Feeds

Google dismisses engineer who violated privacy policy

Security audits 'significantly increased'

Security for virtualized datacentres

Google has dismissed an engineer who had access to its back-end systems after he violated the company's internal privacy policies.

On Tuesday, Gawker reported that the engineer, David Barksdale, was dismissed in July after he accessed at least four user accounts. And Google later released a statement confirming the dismissal.

"We dismissed David Barksdale for breaking Google’s strict internal privacy policies," reads the statement from Google senior vice president of engineering Bill Coughran. "We carefully control the number of employees who have access to our systems, and we regularly upgrade our security controls."

Coughran said the company is "significantly increasing" the amount of time it spends auditing its logs in an effort to ensure those security controls are effective.

"That said, a limited number of people will always need to access these systems if we are to operate them properly – which is why we take any breach so seriously," he added.

Though Google says it's committed to protecting the epic amounts of user data stored on its systems, the concern has long been the data would be compromised by a hack or by a rogue employee. Earlier this year, Google revealed that its internal systems had been hacked – apparently from China – and a piece of the company's intellectual property was stolen. ®

Beginner's guide to SSL certificates

More from The Register

next story
FYI: OS X Yosemite's Spotlight tells Apple EVERYTHING you're looking for
It's on by default – didn't you read the small print?
Edward who? GCHQ boss dodges Snowden topic during last speech
UK spies would rather 'walk' than do 'mass surveillance'
Microsoft pulls another dodgy patch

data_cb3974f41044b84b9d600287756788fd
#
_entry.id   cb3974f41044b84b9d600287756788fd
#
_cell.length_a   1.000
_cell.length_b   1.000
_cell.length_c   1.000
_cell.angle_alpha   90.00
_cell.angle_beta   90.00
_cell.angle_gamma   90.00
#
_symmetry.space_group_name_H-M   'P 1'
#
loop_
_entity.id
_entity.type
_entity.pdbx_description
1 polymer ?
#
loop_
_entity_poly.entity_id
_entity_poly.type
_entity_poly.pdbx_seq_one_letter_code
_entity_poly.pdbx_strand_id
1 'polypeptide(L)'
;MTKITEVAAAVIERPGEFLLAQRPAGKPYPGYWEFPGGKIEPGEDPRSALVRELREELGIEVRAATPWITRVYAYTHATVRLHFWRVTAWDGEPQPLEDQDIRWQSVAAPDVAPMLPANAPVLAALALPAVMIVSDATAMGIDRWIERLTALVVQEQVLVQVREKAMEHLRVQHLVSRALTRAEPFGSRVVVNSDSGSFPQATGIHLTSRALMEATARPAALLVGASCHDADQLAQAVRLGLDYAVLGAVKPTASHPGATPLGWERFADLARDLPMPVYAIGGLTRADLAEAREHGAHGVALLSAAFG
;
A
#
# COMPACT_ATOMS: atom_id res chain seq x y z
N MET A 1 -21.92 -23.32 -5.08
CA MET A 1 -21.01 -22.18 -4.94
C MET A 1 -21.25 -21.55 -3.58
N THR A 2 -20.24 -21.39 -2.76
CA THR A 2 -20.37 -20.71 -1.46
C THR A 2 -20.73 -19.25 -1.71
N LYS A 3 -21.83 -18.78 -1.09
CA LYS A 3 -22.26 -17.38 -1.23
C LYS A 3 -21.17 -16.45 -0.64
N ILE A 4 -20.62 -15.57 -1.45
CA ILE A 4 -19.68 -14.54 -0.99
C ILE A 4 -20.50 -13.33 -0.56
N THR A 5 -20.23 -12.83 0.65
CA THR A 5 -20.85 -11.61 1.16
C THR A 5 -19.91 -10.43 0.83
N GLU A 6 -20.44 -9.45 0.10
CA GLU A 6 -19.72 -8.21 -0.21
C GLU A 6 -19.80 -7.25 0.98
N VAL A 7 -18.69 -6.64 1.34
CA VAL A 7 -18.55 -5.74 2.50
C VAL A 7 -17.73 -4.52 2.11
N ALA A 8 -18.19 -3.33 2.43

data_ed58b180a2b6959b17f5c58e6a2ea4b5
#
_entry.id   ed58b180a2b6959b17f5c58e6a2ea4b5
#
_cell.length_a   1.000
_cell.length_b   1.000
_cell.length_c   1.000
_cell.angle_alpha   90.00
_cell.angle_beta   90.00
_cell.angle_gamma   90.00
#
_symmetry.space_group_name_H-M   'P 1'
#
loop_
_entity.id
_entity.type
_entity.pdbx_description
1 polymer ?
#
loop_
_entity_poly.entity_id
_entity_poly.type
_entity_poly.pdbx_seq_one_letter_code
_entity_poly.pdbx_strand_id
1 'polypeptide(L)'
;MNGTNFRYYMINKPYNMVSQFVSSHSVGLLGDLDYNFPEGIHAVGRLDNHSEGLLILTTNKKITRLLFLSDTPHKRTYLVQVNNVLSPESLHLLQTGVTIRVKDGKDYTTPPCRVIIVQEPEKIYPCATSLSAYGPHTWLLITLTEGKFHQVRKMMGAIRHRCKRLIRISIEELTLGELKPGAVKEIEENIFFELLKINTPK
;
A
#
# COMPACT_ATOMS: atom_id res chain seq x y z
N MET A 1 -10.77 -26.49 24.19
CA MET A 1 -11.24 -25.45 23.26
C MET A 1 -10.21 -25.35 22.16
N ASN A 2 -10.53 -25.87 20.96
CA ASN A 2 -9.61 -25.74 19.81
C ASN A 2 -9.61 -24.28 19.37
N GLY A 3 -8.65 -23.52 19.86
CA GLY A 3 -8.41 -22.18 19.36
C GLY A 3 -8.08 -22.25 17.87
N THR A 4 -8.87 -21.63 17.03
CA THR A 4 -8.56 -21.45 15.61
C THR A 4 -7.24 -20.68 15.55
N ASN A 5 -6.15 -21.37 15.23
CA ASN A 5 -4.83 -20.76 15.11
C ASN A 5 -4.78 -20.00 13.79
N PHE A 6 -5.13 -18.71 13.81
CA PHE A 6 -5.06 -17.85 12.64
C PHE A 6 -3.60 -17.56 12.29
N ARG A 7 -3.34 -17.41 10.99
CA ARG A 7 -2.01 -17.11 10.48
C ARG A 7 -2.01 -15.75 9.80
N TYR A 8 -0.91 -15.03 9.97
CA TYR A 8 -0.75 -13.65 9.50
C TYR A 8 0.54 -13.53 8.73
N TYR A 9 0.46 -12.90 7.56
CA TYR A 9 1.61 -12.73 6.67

Redmond makes a hash of hashing add-on
NOT OK GOOGLE: Android images can conceal code
It's been fixed, but hordes won't have applied the upgrade
Apple grapple: Congress kills FBI's Cupertino crypto kybosh plan
Encryption would lead us all into a 'dark place', claim G-Men
DEATH by PowerPoint: Microsoft warns of 0-day attack hidden in slides
Might put out patch in update, might chuck it out sooner
'LulzSec leader Aush0k' found to be naughty boy not worthy of jail
15 months home detention leaves egg on feds' faces as they grab for more power
prev story

Whitepapers

Cloud and hybrid-cloud data protection for VMware
Learn how quick and easy it is to configure backups and perform restores for VMware environments.
A strategic approach to identity relationship management
ForgeRock commissioned Forrester to evaluate companies’ IAM practices and requirements when it comes to customer-facing scenarios versus employee-facing ones.
High Performance for All
While HPC is not new, it has traditionally been seen as a specialist area – is it now geared up to meet more mainstream requirements?
Three 1TB solid state scorchers up for grabs
Big SSDs can be expensive but think big and think free because you could be the lucky winner of one of three 1TB Samsung SSD 840 EVO drives that we’re giving away worth over £300 apiece.
Security for virtualized datacentres
Legacy security solutions are inefficient due to the architectural differences between physical and virtual environments.